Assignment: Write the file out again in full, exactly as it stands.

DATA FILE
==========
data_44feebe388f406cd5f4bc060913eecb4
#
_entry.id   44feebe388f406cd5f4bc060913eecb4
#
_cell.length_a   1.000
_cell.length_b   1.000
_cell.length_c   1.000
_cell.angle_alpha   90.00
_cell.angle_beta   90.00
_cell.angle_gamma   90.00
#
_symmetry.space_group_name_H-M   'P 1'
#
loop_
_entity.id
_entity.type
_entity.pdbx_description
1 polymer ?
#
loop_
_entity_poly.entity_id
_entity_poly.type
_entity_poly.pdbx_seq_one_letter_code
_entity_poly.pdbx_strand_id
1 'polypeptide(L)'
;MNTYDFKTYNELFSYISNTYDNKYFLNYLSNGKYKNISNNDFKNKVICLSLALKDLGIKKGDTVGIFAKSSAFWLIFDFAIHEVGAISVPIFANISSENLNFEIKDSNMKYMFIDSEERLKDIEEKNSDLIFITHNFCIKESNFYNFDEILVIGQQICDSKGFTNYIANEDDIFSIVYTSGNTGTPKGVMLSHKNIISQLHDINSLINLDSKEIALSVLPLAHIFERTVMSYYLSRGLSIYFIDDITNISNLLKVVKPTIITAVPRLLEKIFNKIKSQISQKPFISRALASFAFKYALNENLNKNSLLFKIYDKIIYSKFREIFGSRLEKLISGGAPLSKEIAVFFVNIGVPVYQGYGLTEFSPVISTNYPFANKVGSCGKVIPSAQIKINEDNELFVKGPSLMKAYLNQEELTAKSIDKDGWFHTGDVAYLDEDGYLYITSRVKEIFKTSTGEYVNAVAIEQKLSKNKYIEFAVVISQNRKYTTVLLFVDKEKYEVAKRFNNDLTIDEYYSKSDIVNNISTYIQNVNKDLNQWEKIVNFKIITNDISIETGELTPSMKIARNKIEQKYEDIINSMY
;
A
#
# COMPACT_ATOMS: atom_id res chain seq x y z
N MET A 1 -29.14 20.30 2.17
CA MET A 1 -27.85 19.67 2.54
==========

data_44feebe388f406cd5f4bc060913eecb4
#
_entry.id   44feebe388f406cd5f4bc060913eecb4
#
_cell.length_a   1.000
_cell.length_b   1.000
_cell.length_c   1.000
_cell.angle_alpha   90.00
_cell.angle_beta   90.00
_cell.angle_gamma   90.00
#
_symmetry.space_group_name_H-M   'P 1'
#
loop_
_entity.id
_entity.type
_entity.pdbx_description
1 polymer ?
#
loop_
_entity_poly.entity_id
_entity_poly.type
_entity_poly.pdbx_seq_one_letter_code
_entity_poly.pdbx_strand_id
1 'polypeptide(L)'
;MNTYDFKTYNELFSYISNTYDNKYFLNYLSNGKYKNISNNDFKNKVICLSLALKDLGIKKGDTVGIFAKSSAFWLIFDFAIHEVGAISVPIFANISSENLNFEIKDSNMKYMFIDSEERLKDIEEKNSDLIFITHNFCIKESNFYNFDEILVIGQQICDSKGFTNYIANEDDIFSIVYTSGNTGTPKGVMLSHKNIISQLHDINSLINLDSKEIALSVLPLAHIFERTVMSYYLSRGLSIYFIDDITNISNLLKVVKPTIITAVPRLLEKIFNKIKSQISQKPFISRALASFAFKYALNENLNKNSLLFKIYDKIIYSKFREIFGSRLEKLISGGAPLSKEIAVFFVNIGVPVYQGYGLTEFSPVISTNYPFANKVGSCGKVIPSAQIKINEDNELFVKGPSLMKAYLNQEELTAKSIDKDGWFHTGDVAYLDEDGYLYITSRVKEIFKTSTGEYVNAVAIEQKLSKNKYIEFAVVISQNRKYTTVLLFVDKEKYEVAKRFNNDLTIDEYYSKSDIVNNISTYIQNVNKDLNQWEKIVNFKIITNDISIETGELTPSMKIARNKIEQKYEDIINSMY
;
A
#
# COMPACT_ATOMS: atom_id res chain seq x y z
N MET A 1 -29.14 20.30 2.17
CA MET A 1 -27.85 19.67 2.54